Q & A with Andrew Birkin: Question #3

Author of J.M. BARRIE AND THE LOST BOYS

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DeppInTheHeartOfTexas
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Q & A with Andrew Birkin: Question #3

Unread postby DeppInTheHeartOfTexas » Fri Sep 17, 2004 9:10 am

As you read Mr. Birkin’s responses to our questions, please keep in mind that his answers are intended solely for the purpose of our readers. Please do not use his replies or take any quotes from them for any other purpose or post them on any other boards or websites. That was his only caveat when he agreed to participate, that our answers be kept “in house”. I know you all will honor his request!


3. Let me begin not with a question so much as a “thank you” for your approach to the book, Mr. Birkin: “a love story”/ “a documentary” letting contemporary words speak for themselves. Biographers often take a world view/ a point of view from their own times and impose it back upon the subject of their writings. Had Mr. Birkin imposed a view of Barrie as some sort of sexual cripple that would have been a book I would have not wanted to read let alone enjoy! How refreshing to discover JMB from those who knew and loved him best with their own words from that time! The reader is allowed to discover who Barrie was and not who an author thought he should be. Andrew P. age 11 wrote: “you’re old but you’re not grown up. You’re on of us!” and Nico L. Davies wrote, “He was an innocent; which is why he could write Peter Pan.” Thank you, Mr. Birkin, for your daring and honest approach to such a brilliant complex creative individual whom I only knew through his own words, through Peter Pan!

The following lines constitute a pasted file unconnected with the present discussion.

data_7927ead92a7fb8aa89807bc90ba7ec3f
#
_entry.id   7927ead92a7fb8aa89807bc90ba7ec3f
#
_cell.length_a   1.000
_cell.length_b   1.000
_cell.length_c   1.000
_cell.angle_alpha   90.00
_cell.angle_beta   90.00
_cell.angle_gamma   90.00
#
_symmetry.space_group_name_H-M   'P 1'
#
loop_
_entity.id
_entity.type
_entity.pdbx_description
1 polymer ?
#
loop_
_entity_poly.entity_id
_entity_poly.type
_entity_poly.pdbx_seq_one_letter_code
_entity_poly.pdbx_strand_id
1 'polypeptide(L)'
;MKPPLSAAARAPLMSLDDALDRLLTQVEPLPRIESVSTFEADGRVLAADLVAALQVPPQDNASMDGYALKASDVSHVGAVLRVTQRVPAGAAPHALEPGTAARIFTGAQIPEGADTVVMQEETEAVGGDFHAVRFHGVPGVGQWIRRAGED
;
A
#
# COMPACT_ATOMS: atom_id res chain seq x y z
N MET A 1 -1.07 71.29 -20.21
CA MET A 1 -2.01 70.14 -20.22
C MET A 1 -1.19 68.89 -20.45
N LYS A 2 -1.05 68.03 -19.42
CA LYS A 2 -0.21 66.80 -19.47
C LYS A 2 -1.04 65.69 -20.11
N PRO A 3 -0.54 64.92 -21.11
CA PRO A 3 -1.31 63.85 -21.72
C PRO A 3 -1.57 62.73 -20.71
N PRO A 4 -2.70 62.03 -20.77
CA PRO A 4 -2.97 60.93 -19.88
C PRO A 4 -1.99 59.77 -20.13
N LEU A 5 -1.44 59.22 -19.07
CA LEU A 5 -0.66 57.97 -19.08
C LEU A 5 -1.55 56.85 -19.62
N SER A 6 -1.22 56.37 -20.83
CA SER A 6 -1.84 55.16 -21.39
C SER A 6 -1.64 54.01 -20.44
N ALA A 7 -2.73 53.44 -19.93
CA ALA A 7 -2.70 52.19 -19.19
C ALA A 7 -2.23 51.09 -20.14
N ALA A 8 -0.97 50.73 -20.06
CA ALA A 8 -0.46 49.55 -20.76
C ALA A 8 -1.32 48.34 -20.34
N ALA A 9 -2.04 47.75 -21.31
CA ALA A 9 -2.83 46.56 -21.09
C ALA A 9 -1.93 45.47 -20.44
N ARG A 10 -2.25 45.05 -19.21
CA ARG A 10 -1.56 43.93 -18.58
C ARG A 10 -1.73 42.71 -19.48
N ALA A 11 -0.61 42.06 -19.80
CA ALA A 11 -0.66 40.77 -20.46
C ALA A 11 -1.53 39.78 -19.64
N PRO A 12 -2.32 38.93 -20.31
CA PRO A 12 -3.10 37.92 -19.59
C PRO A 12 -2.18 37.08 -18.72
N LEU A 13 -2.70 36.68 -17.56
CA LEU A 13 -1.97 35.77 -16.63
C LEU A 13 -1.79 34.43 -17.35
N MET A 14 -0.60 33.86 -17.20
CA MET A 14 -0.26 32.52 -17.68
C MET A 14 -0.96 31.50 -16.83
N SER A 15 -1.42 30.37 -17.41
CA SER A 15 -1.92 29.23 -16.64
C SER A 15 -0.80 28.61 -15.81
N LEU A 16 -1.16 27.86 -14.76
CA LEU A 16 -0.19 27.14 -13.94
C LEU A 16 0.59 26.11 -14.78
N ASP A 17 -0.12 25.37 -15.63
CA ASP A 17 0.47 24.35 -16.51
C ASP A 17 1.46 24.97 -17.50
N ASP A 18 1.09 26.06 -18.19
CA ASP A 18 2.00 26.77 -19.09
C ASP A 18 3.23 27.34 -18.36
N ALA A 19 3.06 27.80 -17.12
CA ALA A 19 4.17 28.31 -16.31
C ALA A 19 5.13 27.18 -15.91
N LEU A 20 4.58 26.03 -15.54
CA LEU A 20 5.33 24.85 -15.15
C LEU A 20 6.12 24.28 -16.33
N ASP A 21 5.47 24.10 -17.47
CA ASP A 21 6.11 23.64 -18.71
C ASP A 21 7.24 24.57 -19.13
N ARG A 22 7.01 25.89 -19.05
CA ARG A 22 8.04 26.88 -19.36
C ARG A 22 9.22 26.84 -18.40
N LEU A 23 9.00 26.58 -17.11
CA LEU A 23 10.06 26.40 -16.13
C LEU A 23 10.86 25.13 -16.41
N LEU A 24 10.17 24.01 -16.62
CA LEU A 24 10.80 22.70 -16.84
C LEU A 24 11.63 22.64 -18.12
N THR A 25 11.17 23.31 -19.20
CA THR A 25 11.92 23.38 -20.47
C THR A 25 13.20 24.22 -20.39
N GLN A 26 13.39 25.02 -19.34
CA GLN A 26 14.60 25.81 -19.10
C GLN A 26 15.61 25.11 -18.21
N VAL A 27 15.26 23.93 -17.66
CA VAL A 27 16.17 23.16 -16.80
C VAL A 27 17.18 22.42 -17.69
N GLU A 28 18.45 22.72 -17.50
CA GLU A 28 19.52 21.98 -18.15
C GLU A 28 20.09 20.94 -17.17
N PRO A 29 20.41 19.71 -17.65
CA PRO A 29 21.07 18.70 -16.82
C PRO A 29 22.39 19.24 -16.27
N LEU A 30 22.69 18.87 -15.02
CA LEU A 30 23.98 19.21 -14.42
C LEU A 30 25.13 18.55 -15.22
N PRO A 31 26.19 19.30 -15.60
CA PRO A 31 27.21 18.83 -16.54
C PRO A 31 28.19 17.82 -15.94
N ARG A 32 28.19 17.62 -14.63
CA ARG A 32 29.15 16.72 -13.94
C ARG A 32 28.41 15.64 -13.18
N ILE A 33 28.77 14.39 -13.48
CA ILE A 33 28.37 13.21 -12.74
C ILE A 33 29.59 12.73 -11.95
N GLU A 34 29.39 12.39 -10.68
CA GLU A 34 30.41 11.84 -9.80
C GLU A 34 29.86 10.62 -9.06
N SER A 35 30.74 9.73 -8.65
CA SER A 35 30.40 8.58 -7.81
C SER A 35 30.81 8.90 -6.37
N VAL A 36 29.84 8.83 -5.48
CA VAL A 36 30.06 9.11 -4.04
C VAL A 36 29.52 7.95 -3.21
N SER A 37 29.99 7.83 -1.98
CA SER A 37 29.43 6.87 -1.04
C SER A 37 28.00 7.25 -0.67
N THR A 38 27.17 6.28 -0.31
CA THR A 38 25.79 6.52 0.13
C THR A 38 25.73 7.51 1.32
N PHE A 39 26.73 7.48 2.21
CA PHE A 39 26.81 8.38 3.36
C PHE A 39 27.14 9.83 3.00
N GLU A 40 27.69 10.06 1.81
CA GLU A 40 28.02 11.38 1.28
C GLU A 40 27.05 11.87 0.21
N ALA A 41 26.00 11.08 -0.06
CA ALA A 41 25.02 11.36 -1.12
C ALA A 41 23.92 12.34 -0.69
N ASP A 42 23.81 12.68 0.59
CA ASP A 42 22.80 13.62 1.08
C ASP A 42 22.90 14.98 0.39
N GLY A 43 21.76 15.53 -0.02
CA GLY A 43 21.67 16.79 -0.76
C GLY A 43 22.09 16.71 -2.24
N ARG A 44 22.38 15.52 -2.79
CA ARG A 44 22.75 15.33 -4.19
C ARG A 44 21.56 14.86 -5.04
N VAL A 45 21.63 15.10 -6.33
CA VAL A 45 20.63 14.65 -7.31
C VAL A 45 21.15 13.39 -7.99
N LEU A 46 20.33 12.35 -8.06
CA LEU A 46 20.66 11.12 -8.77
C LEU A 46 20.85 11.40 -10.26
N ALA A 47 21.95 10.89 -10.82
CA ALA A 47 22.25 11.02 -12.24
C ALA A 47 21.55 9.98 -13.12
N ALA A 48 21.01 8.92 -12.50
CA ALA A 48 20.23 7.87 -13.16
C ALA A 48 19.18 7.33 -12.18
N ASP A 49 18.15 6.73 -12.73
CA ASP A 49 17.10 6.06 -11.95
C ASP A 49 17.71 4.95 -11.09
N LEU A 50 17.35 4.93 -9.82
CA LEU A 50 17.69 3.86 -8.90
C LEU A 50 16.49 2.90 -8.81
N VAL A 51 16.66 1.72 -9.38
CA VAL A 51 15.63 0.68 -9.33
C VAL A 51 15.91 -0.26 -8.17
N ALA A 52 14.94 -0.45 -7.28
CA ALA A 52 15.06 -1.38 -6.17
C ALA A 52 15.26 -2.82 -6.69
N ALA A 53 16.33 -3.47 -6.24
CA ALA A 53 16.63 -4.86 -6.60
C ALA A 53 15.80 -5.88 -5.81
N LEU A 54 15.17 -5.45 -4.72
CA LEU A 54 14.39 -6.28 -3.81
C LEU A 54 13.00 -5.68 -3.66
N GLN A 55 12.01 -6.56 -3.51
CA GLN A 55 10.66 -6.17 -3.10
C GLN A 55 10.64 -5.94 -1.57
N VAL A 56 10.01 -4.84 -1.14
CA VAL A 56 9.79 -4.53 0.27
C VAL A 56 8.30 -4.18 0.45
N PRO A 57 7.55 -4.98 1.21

Could Mr. Birkin tell us HOW he came to present J.M. Barrie’s life in this way rather than in a more conventional way? Thank you so much for contributing to our discussion of your book in this way.


AB: As you will know from my various introductions to the book, I wrote the tele-vision scripts first, without any conscious thought of writing a biography. Although the TV scripts (readable on the Barrie website) stuck fairly close to the facts as I then knew them, I still took a certain amount of dramatic licence, and felt I owed it to Nico (and Barrie) to give the “true” documentary account as well. Having spent two years researching the story for the TV, I more or less constructed the biography from memory, and had to write the whole thing in 12 weeks... the reason being that I’d signed a contract with the publishers giving me 9 months, but 6 of those months had been spent on the set/cutting rooms of the TV production as I didn’t trust the director not to c**k things up! I actually find time-pressure a great help – it prevents dithering, and you simply have no alternative but to write off the cuff, i.e. from the heart. I never stopped to think how a biography OUGHT to be written – I just wrote it for me!
Life is not a journey to the grave with the intention of arriving safely in a pretty and well preserved body, but rather to skid in broadside, thoroughly used up, totally worn out, and loudly proclaiming -
Wow! What a ride!

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